Three Days After Major Crash, Uber's Self-Driving Cars Are Back on the Streets
Uber resumed its pilot program for driverless cars after one of its autonomous vehicles crashed in Tempe, Arizona last weekend.
The program was grounded in Arizona, Pittsburgh, and San Francisco after the incident on Friday, when a Volvo self-driving SUV collided with another car at around 6:30 p.m. local time.
The testing suspension announced on Saturday didn't last long, however: Uber told Engadget that it was "resuming our development operations" in San Francisco this morning. The site reports that Uber fleets in Arizona and Pittsburgh are still grounded.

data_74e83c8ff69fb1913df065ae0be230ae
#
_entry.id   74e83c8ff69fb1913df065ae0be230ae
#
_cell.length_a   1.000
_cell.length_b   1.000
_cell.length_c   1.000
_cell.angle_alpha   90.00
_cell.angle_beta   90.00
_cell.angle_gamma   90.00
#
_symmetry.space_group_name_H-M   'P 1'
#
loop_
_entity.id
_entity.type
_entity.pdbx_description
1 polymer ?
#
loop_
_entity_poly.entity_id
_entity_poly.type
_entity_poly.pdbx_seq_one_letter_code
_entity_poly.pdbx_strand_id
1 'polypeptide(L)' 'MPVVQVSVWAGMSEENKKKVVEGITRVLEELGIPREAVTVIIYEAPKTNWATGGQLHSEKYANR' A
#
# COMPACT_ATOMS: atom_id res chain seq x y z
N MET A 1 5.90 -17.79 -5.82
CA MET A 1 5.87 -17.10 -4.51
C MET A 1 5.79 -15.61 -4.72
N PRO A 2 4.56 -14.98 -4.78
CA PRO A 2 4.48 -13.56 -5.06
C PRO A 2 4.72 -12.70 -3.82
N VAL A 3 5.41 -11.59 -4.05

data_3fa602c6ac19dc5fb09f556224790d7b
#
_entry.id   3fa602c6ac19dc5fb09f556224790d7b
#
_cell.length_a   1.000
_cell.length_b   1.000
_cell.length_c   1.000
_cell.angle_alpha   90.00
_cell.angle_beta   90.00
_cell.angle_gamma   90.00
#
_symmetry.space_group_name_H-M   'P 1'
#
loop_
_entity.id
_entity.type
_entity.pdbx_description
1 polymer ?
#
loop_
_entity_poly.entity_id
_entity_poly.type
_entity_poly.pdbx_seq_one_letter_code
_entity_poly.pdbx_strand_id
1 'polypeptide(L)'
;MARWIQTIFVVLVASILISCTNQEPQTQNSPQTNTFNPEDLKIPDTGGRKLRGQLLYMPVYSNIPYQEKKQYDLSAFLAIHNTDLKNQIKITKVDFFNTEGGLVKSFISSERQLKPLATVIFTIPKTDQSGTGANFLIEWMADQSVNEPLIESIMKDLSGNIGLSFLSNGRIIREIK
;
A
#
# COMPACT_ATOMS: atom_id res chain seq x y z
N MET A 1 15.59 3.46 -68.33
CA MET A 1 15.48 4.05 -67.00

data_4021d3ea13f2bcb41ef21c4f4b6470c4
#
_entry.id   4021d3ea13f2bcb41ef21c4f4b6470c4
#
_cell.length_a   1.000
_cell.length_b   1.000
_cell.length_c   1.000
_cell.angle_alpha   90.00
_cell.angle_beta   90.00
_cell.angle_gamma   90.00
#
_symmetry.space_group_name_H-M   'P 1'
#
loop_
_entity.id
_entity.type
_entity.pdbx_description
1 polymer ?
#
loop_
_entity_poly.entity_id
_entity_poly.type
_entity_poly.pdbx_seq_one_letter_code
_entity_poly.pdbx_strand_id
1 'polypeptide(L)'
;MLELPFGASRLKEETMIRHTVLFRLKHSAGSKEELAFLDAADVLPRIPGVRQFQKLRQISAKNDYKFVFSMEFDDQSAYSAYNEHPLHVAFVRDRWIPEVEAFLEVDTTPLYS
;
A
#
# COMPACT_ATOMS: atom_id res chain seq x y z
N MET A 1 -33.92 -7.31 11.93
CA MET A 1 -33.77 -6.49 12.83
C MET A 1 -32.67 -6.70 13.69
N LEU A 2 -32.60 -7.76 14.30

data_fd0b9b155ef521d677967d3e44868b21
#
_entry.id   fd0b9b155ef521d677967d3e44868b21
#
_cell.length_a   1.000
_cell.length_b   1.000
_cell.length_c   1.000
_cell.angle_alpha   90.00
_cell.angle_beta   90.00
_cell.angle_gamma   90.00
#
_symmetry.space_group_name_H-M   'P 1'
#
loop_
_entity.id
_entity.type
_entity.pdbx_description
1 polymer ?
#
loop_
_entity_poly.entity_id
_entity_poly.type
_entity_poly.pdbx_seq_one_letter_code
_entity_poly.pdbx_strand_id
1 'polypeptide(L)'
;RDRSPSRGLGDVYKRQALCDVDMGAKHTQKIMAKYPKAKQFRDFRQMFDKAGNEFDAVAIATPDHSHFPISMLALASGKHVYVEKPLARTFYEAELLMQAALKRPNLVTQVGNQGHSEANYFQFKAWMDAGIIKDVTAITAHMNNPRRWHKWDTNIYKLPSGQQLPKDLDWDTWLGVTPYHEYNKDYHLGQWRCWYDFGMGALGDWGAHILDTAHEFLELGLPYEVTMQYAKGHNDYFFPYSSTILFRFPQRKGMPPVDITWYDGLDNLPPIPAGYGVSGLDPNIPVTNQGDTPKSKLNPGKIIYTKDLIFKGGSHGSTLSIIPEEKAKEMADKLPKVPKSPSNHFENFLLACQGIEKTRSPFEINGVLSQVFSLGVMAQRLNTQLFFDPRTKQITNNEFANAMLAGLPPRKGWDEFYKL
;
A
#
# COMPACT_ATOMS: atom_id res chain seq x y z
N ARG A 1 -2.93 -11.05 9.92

The news comes after the crash on Friday, in which a car failed to yield to Uber's driverless SUV and struck it, causing the Uber car to roll over on its side, according to ABC 15 Arizona.
Fresco News hit the scene and posted some images to Twitter, in which the car can be seen on its side with smashed windows and severe damage due to the force of the crash.
A company spokesperson told The Verge that the vehicle in question was in driverless mode at the time of the incident. According to Tempe police information officer Josie Montenegro, local authorities determined the Uber vehicle was not at fault in the accident.
The news comes after Uber had quite a year in terms of scandals which rocked the company's foundation this year.
They are facing a lawsuit for allegedly stealing trade secrets from Waymo, Google's autonomous car business. Its driverless cars have also run red lights on several occasions, not to mention the sexual harassment allegations posted online by one former female employee.